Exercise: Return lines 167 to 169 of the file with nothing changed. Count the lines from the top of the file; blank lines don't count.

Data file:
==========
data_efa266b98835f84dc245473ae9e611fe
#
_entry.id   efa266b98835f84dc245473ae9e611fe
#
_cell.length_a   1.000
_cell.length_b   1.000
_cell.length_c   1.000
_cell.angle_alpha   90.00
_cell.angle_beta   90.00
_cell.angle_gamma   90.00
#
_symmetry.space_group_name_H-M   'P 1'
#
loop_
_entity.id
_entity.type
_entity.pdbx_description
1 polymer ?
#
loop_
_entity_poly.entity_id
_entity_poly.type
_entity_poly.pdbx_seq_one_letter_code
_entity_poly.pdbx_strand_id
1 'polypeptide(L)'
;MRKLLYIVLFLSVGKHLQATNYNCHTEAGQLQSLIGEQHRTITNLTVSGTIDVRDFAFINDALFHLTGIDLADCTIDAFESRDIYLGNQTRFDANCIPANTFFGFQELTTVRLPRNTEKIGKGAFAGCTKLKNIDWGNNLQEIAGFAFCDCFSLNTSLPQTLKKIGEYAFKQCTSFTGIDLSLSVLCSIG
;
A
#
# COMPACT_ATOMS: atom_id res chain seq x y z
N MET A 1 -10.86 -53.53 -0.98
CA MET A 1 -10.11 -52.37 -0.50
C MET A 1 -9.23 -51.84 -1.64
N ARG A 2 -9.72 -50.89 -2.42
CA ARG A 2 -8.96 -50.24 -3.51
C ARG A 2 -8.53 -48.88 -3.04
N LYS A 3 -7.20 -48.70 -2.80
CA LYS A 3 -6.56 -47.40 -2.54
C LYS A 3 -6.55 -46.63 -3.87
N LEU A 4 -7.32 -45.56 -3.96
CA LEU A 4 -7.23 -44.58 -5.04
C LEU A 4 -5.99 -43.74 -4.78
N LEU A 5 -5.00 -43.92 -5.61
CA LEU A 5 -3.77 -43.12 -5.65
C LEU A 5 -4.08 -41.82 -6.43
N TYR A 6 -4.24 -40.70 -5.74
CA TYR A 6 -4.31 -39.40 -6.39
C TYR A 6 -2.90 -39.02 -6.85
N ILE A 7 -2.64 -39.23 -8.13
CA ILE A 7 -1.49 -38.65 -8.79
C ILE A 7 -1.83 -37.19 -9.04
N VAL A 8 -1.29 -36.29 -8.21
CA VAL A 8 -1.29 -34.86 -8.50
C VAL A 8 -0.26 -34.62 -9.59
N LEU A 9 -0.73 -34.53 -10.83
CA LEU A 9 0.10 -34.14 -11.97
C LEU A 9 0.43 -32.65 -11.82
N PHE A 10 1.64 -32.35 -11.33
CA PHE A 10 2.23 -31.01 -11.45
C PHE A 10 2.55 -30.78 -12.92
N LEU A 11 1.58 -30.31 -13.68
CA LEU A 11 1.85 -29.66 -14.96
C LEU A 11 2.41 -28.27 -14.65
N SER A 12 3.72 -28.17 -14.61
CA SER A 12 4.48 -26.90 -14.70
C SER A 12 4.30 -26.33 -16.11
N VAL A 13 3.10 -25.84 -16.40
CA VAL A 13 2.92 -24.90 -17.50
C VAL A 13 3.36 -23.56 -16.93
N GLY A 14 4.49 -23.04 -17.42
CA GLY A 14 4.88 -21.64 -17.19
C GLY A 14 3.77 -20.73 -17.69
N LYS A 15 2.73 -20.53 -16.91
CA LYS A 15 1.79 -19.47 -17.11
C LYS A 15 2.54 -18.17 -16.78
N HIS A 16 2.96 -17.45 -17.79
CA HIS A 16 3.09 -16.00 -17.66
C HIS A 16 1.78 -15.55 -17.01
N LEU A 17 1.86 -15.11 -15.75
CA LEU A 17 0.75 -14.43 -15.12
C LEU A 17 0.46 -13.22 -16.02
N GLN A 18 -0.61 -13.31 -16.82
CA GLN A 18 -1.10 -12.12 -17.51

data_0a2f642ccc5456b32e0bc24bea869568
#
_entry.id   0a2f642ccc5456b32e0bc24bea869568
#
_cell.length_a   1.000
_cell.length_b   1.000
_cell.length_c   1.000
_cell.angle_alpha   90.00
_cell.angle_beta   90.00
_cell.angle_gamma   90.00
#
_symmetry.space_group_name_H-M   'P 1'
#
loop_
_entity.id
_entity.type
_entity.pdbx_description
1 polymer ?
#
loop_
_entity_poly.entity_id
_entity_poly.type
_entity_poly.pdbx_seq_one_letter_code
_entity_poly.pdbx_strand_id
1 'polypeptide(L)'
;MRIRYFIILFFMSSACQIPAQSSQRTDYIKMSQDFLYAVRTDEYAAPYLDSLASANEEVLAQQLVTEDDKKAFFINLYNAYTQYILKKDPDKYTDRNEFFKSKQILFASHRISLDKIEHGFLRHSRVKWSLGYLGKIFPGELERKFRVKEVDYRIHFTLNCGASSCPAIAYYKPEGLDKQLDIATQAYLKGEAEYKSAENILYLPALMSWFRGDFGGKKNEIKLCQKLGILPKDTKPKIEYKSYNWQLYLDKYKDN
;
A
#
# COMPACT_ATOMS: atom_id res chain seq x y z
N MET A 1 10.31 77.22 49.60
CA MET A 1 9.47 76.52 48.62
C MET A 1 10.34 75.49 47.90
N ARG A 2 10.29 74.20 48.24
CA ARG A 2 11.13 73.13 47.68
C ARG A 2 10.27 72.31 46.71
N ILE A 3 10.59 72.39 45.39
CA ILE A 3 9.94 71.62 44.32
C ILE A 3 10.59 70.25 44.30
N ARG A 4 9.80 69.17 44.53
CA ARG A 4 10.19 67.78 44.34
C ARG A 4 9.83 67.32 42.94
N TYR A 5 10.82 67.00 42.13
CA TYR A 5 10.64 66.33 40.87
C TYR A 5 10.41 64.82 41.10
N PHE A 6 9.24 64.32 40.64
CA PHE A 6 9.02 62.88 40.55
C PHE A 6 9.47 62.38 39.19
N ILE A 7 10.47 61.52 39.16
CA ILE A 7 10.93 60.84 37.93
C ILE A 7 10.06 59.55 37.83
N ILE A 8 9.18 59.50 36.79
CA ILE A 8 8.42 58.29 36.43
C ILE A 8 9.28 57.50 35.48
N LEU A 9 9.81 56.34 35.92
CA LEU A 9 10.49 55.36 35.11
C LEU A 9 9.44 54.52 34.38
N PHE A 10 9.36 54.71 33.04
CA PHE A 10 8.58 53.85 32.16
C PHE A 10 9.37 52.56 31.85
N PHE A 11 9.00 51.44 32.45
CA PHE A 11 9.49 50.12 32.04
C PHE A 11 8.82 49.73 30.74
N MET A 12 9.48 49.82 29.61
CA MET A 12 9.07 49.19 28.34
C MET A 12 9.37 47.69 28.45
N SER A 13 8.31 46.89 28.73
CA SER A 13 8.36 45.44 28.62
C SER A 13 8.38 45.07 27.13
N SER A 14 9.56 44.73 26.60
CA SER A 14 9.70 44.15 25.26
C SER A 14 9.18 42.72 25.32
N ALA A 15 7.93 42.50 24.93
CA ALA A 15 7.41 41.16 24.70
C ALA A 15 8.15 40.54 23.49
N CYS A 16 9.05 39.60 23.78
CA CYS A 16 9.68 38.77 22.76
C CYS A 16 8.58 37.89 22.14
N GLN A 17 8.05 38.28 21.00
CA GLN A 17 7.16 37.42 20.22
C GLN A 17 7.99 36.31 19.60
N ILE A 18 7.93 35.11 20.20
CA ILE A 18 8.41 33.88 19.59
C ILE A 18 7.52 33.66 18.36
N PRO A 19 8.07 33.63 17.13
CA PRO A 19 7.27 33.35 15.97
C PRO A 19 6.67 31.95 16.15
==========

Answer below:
C ILE A 18 7.52 33.66 18.36
N PRO A 19 8.07 33.63 17.13
CA PRO A 19 7.27 33.35 15.97